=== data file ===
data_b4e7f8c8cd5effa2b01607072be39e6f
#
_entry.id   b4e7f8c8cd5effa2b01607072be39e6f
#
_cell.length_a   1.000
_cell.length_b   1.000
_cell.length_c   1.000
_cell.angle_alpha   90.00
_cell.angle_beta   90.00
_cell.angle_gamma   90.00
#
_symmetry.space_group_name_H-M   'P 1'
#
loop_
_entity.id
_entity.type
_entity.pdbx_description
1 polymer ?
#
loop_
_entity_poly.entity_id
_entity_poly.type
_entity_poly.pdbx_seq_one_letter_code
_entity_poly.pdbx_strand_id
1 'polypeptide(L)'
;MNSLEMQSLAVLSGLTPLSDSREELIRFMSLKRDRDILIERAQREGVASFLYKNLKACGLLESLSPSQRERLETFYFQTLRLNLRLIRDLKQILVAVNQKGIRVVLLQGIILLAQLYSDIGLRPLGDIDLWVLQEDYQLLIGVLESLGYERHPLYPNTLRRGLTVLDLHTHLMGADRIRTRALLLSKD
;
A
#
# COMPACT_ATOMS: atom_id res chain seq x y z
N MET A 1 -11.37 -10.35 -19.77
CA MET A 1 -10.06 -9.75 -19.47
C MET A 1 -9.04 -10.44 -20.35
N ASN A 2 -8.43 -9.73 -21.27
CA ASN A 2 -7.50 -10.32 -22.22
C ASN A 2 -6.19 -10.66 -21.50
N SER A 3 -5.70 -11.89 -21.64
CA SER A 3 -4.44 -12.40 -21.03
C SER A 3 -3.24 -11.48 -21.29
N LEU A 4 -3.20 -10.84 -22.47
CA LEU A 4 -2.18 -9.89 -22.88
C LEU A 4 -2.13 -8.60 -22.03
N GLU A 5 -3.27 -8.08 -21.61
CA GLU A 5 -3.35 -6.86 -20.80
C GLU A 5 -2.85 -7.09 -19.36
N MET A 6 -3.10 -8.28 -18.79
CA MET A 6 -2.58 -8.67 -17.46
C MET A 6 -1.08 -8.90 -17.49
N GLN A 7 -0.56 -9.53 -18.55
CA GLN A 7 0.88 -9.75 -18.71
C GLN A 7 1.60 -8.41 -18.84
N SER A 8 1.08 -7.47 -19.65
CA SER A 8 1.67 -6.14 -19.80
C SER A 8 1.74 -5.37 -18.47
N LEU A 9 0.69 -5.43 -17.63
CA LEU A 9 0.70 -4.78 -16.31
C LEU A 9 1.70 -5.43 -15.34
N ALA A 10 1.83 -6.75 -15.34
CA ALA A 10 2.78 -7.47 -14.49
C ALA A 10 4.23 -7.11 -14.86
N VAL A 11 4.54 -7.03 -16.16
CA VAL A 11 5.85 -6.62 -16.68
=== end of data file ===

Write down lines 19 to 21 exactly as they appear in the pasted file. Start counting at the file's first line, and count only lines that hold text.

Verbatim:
#
loop_
_entity_poly.entity_id